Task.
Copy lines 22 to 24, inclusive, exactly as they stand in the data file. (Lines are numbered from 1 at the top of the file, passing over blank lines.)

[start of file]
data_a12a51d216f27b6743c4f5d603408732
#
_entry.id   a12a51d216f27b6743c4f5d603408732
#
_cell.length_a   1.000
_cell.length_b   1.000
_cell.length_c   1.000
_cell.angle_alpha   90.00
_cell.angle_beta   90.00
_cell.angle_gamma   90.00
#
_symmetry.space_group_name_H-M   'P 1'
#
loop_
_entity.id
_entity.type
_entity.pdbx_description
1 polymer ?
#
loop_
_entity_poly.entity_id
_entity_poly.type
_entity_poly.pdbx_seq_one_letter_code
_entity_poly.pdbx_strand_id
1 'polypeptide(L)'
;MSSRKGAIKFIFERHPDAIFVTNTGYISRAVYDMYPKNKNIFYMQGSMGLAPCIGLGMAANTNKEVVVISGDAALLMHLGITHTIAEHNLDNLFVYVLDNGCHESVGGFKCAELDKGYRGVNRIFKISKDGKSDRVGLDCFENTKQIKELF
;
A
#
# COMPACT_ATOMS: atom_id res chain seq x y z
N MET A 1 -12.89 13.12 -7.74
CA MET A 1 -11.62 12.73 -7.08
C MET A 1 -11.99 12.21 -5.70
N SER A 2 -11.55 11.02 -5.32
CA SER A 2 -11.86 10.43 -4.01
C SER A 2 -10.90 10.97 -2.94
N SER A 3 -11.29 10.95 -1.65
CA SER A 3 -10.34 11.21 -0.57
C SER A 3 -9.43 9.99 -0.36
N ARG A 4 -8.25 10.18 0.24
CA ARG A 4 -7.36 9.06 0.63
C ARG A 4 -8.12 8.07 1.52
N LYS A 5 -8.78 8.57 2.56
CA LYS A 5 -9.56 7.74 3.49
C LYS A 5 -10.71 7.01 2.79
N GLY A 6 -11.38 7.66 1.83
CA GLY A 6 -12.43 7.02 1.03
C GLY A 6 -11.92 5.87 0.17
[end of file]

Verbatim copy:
_entity_poly.type
_entity_poly.pdbx_seq_one_letter_code
_entity_poly.pdbx_strand_id